[caption id="attachment_31822" align="alignright" width="300"]Colm Headshot Colm Ó hAnluain, founder of Cog & Axle[/caption] Ó hAnluain has spent the last twenty years as a primary-school teacher with a particular interest in making things. It is his passion for blending maths and science and introducing them into the classroom that brought about the idea for Cog & Axle. He came up with the idea while searching for a resource to help him teach young students about forces. “The idea for the company started off with Henry’s piano,” he explained. “As part of the primary-school science programme, there’s a unit that deals with forces and I was looking for a resource to teach this. I looked online for a nice resource that would have it all in one box together – but I couldn’t find anything.” Ó hAnluain was struggling to find a suitable resource and bemoaned the fact that many of those available offered no context to offer students a practical reason why they would need to be used. “There was no context, no reason for it to be used except to show how a pulley works. With no context, no story and no problem to be solved, I used to sometimes make up a story,” he continued. “I’d ask the students to imagine they were working in Dublin Zoo and a hippo was being delivered. How would they lift it? “Eventually, we ended up talking about Henry’s piano and it offered the students a context in which they’d have to work out why and how they’d lift a big heavy piano.”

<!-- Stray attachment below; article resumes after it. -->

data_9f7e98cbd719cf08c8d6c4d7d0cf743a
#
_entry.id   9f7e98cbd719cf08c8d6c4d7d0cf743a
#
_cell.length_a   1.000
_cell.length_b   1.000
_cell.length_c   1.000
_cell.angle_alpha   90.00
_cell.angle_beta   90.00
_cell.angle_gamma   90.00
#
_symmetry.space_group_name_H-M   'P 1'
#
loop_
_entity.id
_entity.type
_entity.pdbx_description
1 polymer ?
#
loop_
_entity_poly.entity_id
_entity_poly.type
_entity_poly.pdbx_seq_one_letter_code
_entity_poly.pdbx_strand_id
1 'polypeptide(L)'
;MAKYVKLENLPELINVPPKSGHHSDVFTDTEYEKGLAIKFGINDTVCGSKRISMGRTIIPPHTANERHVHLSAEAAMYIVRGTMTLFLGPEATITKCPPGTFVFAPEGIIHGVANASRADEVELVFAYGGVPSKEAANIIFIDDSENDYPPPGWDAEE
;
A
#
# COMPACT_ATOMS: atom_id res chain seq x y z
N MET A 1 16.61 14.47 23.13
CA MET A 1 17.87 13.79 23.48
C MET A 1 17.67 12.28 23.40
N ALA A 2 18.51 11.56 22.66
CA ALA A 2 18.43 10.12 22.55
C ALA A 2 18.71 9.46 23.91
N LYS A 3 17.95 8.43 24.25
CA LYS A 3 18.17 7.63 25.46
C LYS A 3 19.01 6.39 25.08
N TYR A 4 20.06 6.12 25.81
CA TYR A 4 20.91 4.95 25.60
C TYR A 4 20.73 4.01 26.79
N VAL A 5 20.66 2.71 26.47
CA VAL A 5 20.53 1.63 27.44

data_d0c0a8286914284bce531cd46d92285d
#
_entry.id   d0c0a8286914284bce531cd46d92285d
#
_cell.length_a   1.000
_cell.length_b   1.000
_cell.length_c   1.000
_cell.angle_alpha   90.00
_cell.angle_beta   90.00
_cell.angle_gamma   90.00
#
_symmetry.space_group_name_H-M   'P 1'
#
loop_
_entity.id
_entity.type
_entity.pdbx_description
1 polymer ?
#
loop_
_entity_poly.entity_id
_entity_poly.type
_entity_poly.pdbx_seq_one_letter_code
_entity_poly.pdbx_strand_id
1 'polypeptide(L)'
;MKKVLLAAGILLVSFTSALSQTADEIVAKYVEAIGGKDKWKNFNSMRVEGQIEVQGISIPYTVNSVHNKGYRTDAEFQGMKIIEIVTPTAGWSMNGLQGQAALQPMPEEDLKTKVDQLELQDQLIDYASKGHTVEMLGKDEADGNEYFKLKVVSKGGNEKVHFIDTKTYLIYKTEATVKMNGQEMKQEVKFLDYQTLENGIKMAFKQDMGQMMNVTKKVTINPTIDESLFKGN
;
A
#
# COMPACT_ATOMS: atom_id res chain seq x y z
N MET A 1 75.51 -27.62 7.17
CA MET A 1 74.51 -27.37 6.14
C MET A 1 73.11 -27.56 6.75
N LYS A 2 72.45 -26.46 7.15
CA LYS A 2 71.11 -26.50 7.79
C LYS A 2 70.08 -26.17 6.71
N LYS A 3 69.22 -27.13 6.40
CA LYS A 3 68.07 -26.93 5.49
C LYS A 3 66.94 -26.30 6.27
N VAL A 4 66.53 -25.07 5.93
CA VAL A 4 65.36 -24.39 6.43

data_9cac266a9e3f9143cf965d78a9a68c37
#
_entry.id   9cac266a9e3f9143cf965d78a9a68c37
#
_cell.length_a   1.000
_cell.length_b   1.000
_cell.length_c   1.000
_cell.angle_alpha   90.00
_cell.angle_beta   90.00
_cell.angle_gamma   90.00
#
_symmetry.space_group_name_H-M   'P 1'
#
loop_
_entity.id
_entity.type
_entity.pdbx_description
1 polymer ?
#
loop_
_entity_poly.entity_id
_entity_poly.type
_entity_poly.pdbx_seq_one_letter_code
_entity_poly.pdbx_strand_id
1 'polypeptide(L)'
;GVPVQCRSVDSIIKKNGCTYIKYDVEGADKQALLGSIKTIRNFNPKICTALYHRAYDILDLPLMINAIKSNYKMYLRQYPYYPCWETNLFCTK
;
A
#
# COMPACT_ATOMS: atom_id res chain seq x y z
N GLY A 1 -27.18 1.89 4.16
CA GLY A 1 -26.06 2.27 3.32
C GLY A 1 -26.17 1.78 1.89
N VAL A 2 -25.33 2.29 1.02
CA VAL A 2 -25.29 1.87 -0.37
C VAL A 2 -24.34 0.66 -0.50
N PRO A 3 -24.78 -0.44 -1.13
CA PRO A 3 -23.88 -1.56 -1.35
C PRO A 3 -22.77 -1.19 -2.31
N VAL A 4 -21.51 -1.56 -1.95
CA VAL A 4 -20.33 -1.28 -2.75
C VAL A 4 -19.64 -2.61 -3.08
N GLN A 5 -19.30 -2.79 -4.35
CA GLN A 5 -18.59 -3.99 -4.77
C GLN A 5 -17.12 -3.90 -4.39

Difficulties in teaching forces and physics